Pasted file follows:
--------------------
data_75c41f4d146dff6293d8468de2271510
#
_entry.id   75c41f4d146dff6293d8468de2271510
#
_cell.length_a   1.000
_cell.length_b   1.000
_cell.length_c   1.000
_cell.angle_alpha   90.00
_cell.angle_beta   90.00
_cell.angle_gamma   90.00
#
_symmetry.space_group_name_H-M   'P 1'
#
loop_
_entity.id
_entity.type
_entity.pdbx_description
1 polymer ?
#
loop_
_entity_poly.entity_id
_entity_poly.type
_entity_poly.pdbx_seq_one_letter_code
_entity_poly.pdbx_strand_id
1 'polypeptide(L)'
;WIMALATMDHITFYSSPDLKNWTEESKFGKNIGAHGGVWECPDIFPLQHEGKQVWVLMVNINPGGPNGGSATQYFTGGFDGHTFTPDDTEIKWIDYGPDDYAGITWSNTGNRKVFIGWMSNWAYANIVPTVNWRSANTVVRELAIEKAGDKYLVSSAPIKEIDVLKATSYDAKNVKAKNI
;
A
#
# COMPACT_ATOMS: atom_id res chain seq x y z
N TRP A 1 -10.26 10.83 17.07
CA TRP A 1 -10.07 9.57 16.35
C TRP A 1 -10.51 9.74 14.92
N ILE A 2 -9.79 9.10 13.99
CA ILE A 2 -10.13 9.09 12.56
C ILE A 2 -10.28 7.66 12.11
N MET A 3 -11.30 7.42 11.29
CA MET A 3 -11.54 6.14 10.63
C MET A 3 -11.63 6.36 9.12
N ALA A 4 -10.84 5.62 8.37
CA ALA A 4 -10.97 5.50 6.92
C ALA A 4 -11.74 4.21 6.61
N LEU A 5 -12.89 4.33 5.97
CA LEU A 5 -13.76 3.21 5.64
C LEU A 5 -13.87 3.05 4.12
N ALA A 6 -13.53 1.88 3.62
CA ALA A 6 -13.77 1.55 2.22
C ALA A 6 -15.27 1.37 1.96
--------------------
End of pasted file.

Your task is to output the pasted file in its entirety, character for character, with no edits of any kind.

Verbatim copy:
data_75c41f4d146dff6293d8468de2271510
#
_entry.id   75c41f4d146dff6293d8468de2271510
#
_cell.length_a   1.000
_cell.length_b   1.000
_cell.length_c   1.000
_cell.angle_alpha   90.00
_cell.angle_beta   90.00
_cell.angle_gamma   90.00
#
_symmetry.space_group_name_H-M   'P 1'
#
loop_
_entity.id
_entity.type
_entity.pdbx_description
1 polymer ?
#
loop_
_entity_poly.entity_id
_entity_poly.type
_entity_poly.pdbx_seq_one_letter_code
_entity_poly.pdbx_strand_id
1 'polypeptide(L)'
;WIMALATMDHITFYSSPDLKNWTEESKFGKNIGAHGGVWECPDIFPLQHEGKQVWVLMVNINPGGPNGGSATQYFTGGFDGHTFTPDDTEIKWIDYGPDDYAGITWSNTGNRKVFIGWMSNWAYANIVPTVNWRSANTVVRELAIEKAGDKYLVSSAPIKEIDVLKATSYDAKNVKAKNI
;
A
#
# COMPACT_ATOMS: atom_id res chain seq x y z
N TRP A 1 -10.26 10.83 17.07
CA TRP A 1 -10.07 9.57 16.35
C TRP A 1 -10.51 9.74 14.92
N ILE A 2 -9.79 9.10 13.99
CA ILE A 2 -10.13 9.09 12.56
C ILE A 2 -10.28 7.66 12.11
N MET A 3 -11.30 7.42 11.29
CA MET A 3 -11.54 6.14 10.63
C MET A 3 -11.63 6.36 9.12
N ALA A 4 -10.84 5.62 8.37
CA ALA A 4 -10.97 5.50 6.92
C ALA A 4 -11.74 4.21 6.61
N LEU A 5 -12.89 4.33 5.97
CA LEU A 5 -13.76 3.21 5.64
C LEU A 5 -13.87 3.05 4.12
N ALA A 6 -13.53 1.88 3.62
CA ALA A 6 -13.77 1.55 2.22
C ALA A 6 -15.27 1.37 1.96